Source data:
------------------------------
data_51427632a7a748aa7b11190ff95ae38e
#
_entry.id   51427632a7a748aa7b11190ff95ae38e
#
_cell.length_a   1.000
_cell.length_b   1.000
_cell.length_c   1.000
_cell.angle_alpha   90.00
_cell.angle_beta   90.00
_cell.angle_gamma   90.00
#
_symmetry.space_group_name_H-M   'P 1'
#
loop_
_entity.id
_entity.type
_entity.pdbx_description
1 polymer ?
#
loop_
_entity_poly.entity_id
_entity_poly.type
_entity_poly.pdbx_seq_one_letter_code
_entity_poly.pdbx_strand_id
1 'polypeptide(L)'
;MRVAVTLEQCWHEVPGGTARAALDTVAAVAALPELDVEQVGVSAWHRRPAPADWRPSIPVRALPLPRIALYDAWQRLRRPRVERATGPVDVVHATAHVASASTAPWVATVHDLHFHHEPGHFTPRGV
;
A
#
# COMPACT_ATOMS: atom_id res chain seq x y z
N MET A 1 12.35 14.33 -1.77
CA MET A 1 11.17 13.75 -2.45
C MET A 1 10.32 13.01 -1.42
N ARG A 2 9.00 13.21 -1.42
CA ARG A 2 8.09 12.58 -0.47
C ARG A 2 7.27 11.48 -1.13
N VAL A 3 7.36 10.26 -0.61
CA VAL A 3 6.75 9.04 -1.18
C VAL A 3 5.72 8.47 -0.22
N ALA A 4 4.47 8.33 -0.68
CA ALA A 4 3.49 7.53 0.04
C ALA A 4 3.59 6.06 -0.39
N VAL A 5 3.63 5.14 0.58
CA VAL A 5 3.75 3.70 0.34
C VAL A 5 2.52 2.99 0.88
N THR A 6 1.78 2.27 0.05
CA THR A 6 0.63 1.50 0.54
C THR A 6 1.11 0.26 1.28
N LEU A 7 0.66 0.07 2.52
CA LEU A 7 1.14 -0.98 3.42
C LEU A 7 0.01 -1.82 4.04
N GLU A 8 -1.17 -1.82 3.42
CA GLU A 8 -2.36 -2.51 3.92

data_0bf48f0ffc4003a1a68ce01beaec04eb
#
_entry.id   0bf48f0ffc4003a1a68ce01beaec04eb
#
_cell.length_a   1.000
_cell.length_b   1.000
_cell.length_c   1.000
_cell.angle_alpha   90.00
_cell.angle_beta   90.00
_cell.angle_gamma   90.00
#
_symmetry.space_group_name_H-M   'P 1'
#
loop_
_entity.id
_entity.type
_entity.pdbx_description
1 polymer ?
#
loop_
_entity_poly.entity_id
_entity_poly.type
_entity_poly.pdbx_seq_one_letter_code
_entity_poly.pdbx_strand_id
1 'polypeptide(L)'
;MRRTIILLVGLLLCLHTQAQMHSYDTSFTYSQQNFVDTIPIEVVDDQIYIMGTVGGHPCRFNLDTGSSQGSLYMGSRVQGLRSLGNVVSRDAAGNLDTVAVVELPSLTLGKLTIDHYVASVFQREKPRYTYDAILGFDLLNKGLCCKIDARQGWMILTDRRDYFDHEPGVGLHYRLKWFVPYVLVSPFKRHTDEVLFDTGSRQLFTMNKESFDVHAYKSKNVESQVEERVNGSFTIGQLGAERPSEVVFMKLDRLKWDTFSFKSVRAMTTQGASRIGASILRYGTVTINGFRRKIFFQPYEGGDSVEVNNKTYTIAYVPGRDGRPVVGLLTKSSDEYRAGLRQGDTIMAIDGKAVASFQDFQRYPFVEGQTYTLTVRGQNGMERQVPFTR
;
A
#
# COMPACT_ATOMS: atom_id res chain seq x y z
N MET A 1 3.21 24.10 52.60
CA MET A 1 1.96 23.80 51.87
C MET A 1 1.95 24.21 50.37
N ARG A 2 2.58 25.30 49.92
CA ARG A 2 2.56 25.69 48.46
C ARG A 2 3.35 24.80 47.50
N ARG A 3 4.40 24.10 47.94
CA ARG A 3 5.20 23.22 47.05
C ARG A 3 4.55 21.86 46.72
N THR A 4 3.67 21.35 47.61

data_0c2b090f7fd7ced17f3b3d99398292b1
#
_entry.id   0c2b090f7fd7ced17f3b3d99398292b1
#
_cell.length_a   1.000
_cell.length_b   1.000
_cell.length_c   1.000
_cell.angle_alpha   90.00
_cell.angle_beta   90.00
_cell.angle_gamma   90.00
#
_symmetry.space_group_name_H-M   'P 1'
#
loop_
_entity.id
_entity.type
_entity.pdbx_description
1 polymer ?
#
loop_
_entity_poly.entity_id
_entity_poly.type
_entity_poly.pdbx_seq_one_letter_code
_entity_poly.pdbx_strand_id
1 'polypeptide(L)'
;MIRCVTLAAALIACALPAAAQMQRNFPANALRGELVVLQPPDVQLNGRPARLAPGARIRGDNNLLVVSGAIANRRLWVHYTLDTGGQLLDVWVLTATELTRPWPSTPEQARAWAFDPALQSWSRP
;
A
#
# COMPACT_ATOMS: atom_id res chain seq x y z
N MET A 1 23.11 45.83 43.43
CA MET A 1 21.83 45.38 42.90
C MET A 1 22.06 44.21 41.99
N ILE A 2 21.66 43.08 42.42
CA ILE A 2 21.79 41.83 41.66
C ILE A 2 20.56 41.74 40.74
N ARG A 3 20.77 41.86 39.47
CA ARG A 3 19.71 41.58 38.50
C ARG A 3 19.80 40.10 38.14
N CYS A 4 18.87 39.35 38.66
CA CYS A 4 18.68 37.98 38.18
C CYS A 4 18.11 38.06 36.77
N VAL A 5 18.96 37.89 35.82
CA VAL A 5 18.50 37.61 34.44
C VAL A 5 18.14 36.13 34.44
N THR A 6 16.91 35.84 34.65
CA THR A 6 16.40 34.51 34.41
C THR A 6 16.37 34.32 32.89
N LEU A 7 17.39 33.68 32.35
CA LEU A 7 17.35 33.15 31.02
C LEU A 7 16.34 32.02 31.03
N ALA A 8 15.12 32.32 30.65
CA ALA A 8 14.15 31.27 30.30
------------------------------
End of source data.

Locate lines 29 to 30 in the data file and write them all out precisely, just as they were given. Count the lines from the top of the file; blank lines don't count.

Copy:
#
# COMPACT_ATOMS: atom_id res chain seq x y z